The Western Australian government is considering removing great white sharks from the protected species list after the fifth fatal attack in 10 months.
But it has been condemned by conservationists for resorting to "the Neanderthal reaction of a hunt and kill".
Yesterday, beaches near Wedge Island, 160km north of Perth, remained closed as fisheries officials searched for the 5m great white that mauled 24-year-old Ben Linden on Saturday morning.
The state's Fisheries Minister, Norman Moore, has ordered the shark to be killed if found.
The waters off Australia's west coast are now considered the world's deadliest shark attack zone, and Mr Moore said he was "open to any suggestions from anybody as to where we go to now, because we seriously have got a problem".
Mr Linden, from Perth, was paddling his board with a friend near Wedge Island about 9am when he was bitten. A man jetskiing nearby, Matt Holmes, tried to retrieve his body, but the shark "came at me on the jetski and tried to knock me off", he told the Australian Broadcasting Corporation.
Mr Linden's remains had still not been found yesterday despite police and volunteers scouring local beaches.
The series of fatal attacks is unprecedented. In Australia, one person a year on average is killed by a shark.
Mr Moore said: "We have allocated some A$14 million [$18 million] extra to get a better understanding of the great white sharks and the reasons why fatalities are occurring.
"I wonder if research might tell us that there are now much greater numbers of great whites than ever before, and maybe we should look at whether they should remain a protected species."
Martin Garwood, a Sydney Aquarium expert, said the spike in attacks probably reflected the growth in population and increasing popularity of water sports in remote locations.
Reassessment of the great white's protected status would involve gathering latest population data. A world-first acoustic tagging programme introduced by Western Australia last year has revealed sharks are lingering for months off the metropolitan coast.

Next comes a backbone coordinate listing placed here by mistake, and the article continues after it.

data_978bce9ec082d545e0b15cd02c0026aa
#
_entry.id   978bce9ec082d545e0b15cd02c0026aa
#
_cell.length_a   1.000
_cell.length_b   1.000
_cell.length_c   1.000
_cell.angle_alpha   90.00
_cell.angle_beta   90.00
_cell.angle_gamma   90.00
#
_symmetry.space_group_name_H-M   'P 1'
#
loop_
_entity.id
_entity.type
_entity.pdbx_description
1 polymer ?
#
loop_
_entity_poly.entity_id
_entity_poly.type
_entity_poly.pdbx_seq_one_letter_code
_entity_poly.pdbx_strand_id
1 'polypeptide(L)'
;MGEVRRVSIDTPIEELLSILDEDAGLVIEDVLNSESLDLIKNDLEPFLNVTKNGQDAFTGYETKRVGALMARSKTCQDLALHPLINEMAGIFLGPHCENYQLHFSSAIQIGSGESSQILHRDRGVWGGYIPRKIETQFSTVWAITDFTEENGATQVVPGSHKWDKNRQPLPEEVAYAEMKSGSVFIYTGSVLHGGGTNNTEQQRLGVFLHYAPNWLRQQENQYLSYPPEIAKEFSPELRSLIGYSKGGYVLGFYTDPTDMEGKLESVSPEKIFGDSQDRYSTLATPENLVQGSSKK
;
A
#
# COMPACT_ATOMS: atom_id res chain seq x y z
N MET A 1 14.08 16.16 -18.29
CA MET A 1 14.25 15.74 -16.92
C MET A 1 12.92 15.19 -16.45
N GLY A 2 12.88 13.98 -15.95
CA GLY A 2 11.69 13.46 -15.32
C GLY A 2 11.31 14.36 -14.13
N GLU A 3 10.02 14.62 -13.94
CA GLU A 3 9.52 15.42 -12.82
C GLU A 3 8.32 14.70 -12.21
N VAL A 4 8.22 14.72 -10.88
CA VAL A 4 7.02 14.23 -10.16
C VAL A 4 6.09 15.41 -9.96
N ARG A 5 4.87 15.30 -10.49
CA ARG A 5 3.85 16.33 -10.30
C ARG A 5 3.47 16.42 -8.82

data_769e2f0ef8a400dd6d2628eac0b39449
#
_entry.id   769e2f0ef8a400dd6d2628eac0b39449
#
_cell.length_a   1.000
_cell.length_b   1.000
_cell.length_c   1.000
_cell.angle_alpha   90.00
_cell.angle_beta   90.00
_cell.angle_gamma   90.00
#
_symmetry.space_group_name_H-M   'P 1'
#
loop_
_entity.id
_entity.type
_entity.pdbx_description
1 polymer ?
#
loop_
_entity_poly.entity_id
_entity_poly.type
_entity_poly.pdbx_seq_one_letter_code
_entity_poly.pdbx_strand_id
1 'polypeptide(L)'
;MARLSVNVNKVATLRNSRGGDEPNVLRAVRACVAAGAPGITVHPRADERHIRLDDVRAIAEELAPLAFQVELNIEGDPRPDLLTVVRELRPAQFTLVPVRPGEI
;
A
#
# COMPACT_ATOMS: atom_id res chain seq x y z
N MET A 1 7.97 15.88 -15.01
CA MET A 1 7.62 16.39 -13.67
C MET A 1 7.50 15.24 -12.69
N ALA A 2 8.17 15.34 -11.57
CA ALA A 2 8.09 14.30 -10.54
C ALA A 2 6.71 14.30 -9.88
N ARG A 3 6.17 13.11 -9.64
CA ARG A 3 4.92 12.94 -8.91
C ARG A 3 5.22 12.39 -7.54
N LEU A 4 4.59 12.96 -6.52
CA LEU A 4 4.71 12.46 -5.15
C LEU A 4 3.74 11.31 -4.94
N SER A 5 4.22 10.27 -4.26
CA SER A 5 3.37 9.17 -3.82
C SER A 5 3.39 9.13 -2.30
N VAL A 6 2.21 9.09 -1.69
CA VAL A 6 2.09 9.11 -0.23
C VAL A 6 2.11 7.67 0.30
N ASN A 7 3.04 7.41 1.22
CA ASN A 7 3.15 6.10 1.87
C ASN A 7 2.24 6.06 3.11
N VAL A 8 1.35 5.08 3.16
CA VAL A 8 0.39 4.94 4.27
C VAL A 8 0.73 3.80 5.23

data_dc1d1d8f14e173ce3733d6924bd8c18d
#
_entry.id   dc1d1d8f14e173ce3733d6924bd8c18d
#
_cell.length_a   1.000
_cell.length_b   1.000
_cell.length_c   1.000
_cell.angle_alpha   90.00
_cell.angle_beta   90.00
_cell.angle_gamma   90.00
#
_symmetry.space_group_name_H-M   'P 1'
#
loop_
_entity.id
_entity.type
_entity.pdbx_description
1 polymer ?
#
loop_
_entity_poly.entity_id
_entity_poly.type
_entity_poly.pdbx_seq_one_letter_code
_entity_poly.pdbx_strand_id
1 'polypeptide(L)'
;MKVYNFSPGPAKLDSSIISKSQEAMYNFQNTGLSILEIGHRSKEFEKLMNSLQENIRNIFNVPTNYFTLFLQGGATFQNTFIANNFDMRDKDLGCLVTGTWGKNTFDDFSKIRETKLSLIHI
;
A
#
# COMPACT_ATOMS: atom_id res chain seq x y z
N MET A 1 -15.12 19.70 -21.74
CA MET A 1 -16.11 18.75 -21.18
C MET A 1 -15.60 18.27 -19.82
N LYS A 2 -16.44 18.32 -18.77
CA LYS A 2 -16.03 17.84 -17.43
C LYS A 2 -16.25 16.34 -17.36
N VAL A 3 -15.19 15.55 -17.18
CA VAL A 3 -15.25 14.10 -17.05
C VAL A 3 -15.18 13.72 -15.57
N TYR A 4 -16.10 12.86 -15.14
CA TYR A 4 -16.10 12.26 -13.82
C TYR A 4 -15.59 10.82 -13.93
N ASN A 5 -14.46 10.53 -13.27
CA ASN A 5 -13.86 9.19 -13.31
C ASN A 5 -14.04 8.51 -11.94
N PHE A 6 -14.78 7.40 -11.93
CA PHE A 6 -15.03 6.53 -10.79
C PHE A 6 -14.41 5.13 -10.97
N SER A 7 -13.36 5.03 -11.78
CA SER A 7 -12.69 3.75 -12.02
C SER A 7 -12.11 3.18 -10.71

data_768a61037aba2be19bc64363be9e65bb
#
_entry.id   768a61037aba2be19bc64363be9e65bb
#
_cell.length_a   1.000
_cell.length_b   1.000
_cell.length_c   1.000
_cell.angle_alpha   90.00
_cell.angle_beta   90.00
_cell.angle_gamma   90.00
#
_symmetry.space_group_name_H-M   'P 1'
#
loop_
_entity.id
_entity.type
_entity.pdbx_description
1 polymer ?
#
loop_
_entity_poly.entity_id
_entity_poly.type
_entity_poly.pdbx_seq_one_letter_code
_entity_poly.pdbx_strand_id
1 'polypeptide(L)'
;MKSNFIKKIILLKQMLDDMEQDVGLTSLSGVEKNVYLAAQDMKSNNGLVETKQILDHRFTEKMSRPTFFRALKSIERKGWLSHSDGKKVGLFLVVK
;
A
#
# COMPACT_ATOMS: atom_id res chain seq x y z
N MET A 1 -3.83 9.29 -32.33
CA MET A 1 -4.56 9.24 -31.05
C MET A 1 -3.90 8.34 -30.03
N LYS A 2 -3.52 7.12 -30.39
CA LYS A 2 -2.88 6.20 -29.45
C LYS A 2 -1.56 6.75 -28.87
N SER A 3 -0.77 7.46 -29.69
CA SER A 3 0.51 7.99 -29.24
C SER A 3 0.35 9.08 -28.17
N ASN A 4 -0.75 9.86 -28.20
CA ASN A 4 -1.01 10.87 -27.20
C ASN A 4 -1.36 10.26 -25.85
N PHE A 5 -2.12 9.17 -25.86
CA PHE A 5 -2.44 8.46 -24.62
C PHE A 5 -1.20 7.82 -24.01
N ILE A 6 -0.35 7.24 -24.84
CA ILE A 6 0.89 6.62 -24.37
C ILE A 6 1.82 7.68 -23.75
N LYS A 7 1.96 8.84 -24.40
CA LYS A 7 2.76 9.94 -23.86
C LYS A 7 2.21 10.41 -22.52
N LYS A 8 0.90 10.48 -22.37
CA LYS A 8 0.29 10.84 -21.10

Although the state's Premier, Colin Barnett, ruled out a culling programme earlier this year, fisheries officials laid baited lines at the weekend and grid-searched the area for the shark. Witnesses said they had seen it swim out to deeper water.
Mr Holmes, the jetskier, said he saw "blood everywhere" and a "massive, massive" shark circling Mr Linden's body. "By the time I got there, half of him had been taken," he told the ABC. "I did another loop and when I came back to get the body, the shark took it."
Mr Linden's girlfriend, Alana Noakes, wrote on his Facebook page: "Surfing was his soul, his life, his culture and his passion."
Ms Noakes thanked friends for their support, saying that "it means the world to Ben's family and myself".
"We are so grateful that Ben has touched so many people's lives in the short time we were allowed to be with him."
Attacks off Western Australia in the past 10 months:
Benjamin Charles Linden, 24, killed on Saturday near Wedge Island, about 160km north of Perth, while surfing with a mate about 100m from shore.
Scuba diver Peter Kurmann, 33, taken by a suspected 4m great white near Bunbury, 180km south of Perth.
October 22, 2011
George Wainwright, 32, dies after being bitten by a great white while diving off Rottnest Island, 12km west of Perth.
October 10, 2011
Bryn Martin, 64, disappears off Perth's popular Cottesloe Beach. Speedos later found.
September 4, 2011
Kyle James Burden, 21, killed by a suspected great white while bodyboarding at Bunker Bay, about 250km south of Perth.